Universities must be decolonised and grounded in African realities, experiences for development  

By Morkporkpor Anku  

Accra, Nov. 19, GNA – Professor Jophus Anamuah-Mensah, a renowned educationist, says for the universities to be more responsive to Ghana’s developmental needs they must be decolonised and grounded in African realities and experiences. 

He said they must be re-engineered to embrace the ‘Sankofarian’ principle to integrate African indigenous knowledge systems and epistemologies in the curriculum and knowledge production. 

Professor Anamuah-Mensah was speaking at the 21st Congregation of the Methodist University Ghana in Accra on the topic: Decolonising the Mindset in Ghanaian Universities: Is Sankofa an Option?”.  

A total number of 701 students graduated  out of which 143 are Postgraduate students, 498 Undergraduate students, 40 Diploma students and 20 Certificate students. 

For the Bachelor’s degrees, 34 had First Class Honours, 162 Second Class Upper, 229 Second Class Lower, 58 Third Class and 15 had ordinary Pass. 

There were a total of 13 awards to 12 deserving graduates for their excellent performance, these are made up of 10 undergraduate and three postgraduate students. 

Out of these, five are females (receiving six awards) and seven are males. 

“Universities must recognize the value of indigenous knowledge system, its ontology and epistemology,” he added.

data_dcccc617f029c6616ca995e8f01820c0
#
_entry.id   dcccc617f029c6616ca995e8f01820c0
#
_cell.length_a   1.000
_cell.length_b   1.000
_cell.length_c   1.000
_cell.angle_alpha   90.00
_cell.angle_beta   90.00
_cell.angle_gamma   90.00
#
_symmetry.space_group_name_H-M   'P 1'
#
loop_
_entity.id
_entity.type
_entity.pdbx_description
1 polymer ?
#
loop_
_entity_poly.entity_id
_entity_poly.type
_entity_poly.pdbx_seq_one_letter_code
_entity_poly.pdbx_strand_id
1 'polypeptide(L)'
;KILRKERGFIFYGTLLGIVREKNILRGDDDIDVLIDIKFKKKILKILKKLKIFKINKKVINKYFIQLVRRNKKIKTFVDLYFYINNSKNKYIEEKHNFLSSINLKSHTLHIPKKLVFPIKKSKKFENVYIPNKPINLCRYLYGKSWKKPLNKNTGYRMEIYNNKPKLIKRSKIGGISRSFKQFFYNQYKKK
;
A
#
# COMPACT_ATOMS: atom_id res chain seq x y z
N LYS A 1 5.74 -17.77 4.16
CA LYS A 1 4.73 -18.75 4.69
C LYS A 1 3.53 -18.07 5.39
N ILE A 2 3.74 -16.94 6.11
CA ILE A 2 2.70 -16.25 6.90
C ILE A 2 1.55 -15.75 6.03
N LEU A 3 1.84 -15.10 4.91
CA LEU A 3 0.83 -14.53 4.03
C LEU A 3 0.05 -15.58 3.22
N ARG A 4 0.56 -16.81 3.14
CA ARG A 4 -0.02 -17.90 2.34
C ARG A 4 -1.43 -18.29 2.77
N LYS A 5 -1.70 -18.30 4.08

He said the Universities should recognize that the indigenous knowledge system was unique and rich and designed to be ardent consumers of the products of foreign industries instead of being engineered to produce superior goods and services. 

Prof Anamuah-Mensah, who was also a former Vice-Chancellor of the University of Education Winneba, said although Ghanaian Universities, since their set-up had Africanized their academic staff, still continued to develop curricula, and pedagogic structures that were based on borrowed epistemologies that made them look like those in the developed north. 

He said in an attempt to become global tended to be institution in outlook, they were foreign to local cultures, populations, and development challenges. 

He said being clothed in a decontextualised, colonial mindset, woven through the long history of colonial subjugation, “we seem to have developed an attitude of acceptance that devalues our values but celebrates the Western cultural values.” 

The Educationist said the people had imbibed Western epistemologies and ignored their own but when there were difficulties, we ran to the wisdom of the old, adding there is an identity crisis. 

“The Akan symbol, Sankofa and its philosophical and epistemological underpinnings offer the best option for creating a decolonized mindset,” he added. 

He said it admonished stakeholders to look to the past to make positive progress in future. 

Prof Phillip Ebow Bondzi-Simpson, the Vice-Chancellor, MUG said the University had introduced the Professional Engagement Series for professionals to interact with the students to have a feel of the blend of theory and practice. 

He said this was to complement the attachments and internships, which were being mainstreamed into every programme.  

The Vice-Chancellor said the University was being repositioned as a research-intensive one.  

He advised the graduates to be level-headed at all times and embrace life, knowing that in the face of opportunity, setbacks exist; but in the face of setbacks, success was assured with discipline, hard work, focus, perseverance and the fear of God.  

He said learning must be continuous and lifelong and as they leave,  they should do well to come back for their access, top-up, master and PhD programmes and/or the several relevant short courses on offer.